Wednesday, July 23, 2014

The Silhouette of a Memory

Standing on a dock jutting out into the black of a North Carolina night serenaded by the two banjo frogs competing (in the way of frogs) for a little love, I watch a man and a boy fishing from the dock side by side, their soft voices a quiet counterpoint sliding past the steady raucousness of the frogs.

They stand side by side, leaning slightly in to each other, as if this posture, this way of looking out to the world, is the weave out of which they were made – a single cloth cut in half yearning back to its former glory of oneness.

They are stealthy in their quiet, in the way of all fishermen, laconically flicking their poles into the dark water before them, not hopeful, not despairing, merely there because there is where fish are to be found.

After a time, the younger one begins to chat – still fishing, but longing for an accompanying voice to the bigness of all this quiet.

What does it mean that you’re color blind, Dad?

Well . . . you know black and dark blue?  I can’t really tell the difference.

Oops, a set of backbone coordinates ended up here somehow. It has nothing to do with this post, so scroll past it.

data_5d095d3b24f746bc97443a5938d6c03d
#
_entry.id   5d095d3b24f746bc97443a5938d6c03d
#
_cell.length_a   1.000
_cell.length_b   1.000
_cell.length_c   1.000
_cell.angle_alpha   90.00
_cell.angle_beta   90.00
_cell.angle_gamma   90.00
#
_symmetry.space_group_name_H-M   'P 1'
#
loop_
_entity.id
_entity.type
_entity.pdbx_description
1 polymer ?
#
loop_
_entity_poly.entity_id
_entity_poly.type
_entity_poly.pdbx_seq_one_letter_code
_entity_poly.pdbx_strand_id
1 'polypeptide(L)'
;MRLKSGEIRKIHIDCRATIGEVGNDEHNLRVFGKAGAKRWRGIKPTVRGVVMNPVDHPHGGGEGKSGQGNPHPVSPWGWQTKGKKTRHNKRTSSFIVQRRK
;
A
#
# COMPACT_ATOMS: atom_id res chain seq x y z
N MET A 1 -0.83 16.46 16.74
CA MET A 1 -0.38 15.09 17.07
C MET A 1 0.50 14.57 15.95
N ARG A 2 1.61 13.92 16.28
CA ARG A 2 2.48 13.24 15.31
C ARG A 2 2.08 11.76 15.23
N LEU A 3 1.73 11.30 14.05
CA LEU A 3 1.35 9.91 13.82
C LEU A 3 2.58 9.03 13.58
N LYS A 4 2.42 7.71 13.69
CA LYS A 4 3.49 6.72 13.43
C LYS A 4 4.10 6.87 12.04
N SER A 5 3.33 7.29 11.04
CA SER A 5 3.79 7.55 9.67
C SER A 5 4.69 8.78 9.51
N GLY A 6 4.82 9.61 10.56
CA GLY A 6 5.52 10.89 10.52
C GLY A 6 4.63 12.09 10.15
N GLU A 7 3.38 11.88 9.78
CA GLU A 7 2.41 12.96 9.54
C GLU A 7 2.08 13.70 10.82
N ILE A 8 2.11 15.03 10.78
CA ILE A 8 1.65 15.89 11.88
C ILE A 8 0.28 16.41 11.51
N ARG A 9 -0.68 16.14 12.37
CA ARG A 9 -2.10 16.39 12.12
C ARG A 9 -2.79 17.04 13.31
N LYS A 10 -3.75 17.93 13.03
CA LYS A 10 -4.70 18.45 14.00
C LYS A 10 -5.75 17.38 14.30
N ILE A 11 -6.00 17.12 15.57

Like a spider?


Like a camouflage spider?

You mean how he blends in and no one can see him?


Sort of like that, yes, it is.

The silence resumes, interrupted by the distant splashes of surfacing fish – just out of reach of the bait of bugs stolen from spider webs the man and boy have made, the fish move on unhooked, alive to the possibilities of another day.

The single light pole on the dock casts about for the pair as they move down the dock as they too head out of reach and the stillness of a summer night on a lake somewhere in North Carolina goes on.

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